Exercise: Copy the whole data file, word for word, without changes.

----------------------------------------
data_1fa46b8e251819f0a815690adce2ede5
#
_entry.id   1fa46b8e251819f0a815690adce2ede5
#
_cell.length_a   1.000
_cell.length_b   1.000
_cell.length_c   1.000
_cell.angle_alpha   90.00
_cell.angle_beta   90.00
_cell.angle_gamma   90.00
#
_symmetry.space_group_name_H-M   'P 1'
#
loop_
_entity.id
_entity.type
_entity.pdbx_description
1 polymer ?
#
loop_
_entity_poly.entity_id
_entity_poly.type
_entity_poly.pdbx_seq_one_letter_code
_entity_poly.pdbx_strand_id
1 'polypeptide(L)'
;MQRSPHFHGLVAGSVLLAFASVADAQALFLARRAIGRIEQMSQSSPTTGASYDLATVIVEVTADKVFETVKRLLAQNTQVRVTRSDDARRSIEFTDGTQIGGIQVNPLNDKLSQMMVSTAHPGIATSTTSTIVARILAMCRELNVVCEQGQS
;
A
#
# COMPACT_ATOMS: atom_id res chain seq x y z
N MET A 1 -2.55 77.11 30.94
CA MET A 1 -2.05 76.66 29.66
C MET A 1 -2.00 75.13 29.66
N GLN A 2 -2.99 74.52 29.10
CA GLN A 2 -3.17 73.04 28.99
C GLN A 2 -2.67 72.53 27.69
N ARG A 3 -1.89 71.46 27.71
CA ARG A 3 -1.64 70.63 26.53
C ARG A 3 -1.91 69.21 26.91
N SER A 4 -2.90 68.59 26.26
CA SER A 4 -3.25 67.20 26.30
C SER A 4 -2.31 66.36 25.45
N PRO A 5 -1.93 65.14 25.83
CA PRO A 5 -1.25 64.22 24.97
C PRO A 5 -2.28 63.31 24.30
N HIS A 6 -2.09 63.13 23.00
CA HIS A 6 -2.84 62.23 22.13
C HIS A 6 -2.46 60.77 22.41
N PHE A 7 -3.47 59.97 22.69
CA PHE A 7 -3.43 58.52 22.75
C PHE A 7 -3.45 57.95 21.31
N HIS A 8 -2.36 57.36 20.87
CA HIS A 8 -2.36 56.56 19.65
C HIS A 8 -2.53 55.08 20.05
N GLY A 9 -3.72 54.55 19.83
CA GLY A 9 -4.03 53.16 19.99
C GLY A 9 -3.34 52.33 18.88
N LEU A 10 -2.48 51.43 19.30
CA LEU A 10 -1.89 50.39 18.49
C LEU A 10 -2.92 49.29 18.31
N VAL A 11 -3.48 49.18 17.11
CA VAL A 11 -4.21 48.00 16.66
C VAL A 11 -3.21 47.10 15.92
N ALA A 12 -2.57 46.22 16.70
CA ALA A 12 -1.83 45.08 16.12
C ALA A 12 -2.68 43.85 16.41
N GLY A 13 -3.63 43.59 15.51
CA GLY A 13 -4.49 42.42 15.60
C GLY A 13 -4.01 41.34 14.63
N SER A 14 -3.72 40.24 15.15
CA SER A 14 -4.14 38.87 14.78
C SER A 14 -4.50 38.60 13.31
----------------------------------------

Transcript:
data_1fa46b8e251819f0a815690adce2ede5
#
_entry.id   1fa46b8e251819f0a815690adce2ede5
#
_cell.length_a   1.000
_cell.length_b   1.000
_cell.length_c   1.000
_cell.angle_alpha   90.00
_cell.angle_beta   90.00
_cell.angle_gamma   90.00
#
_symmetry.space_group_name_H-M   'P 1'
#
loop_
_entity.id
_entity.type
_entity.pdbx_description
1 polymer ?
#
loop_
_entity_poly.entity_id
_entity_poly.type
_entity_poly.pdbx_seq_one_letter_code
_entity_poly.pdbx_strand_id
1 'polypeptide(L)'
;MQRSPHFHGLVAGSVLLAFASVADAQALFLARRAIGRIEQMSQSSPTTGASYDLATVIVEVTADKVFETVKRLLAQNTQVRVTRSDDARRSIEFTDGTQIGGIQVNPLNDKLSQMMVSTAHPGIATSTTSTIVARILAMCRELNVVCEQGQS
;
A
#
# COMPACT_ATOMS: atom_id res chain seq x y z
N MET A 1 -2.55 77.11 30.94
CA MET A 1 -2.05 76.66 29.66
C MET A 1 -2.00 75.13 29.66
N GLN A 2 -2.99 74.52 29.10
CA GLN A 2 -3.17 73.04 28.99
C GLN A 2 -2.67 72.53 27.69
N ARG A 3 -1.89 71.46 27.71
CA ARG A 3 -1.64 70.63 26.53
C ARG A 3 -1.91 69.21 26.91
N SER A 4 -2.90 68.59 26.26
CA SER A 4 -3.25 67.20 26.30
C SER A 4 -2.31 66.36 25.45
N PRO A 5 -1.93 65.14 25.83
CA PRO A 5 -1.25 64.22 24.97
C PRO A 5 -2.28 63.31 24.30
N HIS A 6 -2.09 63.13 23.00
CA HIS A 6 -2.84 62.23 22.13
C HIS A 6 -2.46 60.77 22.41
N PHE A 7 -3.47 59.97 22.69
CA PHE A 7 -3.43 58.52 22.75
C PHE A 7 -3.45 57.95 21.31
N HIS A 8 -2.36 57.36 20.87
CA HIS A 8 -2.36 56.56 19.65
C HIS A 8 -2.53 55.08 20.05
N GLY A 9 -3.72 54.55 19.83
CA GLY A 9 -4.03 53.16 19.99
C GLY A 9 -3.34 52.33 18.88
N LEU A 10 -2.48 51.43 19.30
CA LEU A 10 -1.89 50.39 18.49
C LEU A 10 -2.92 49.29 18.31
N VAL A 11 -3.48 49.18 17.11
CA VAL A 11 -4.21 48.00 16.66
C VAL A 11 -3.21 47.10 15.92
N ALA A 12 -2.57 46.22 16.70
CA ALA A 12 -1.83 45.08 16.12
C ALA A 12 -2.68 43.85 16.41
N GLY A 13 -3.63 43.59 15.51
CA GLY A 13 -4.49 42.42 15.60
C GLY A 13 -4.01 41.34 14.63
N SER A 14 -3.72 40.24 15.15
CA SER A 14 -4.14 38.87 14.78
C SER A 14 -4.50 38.60 13.31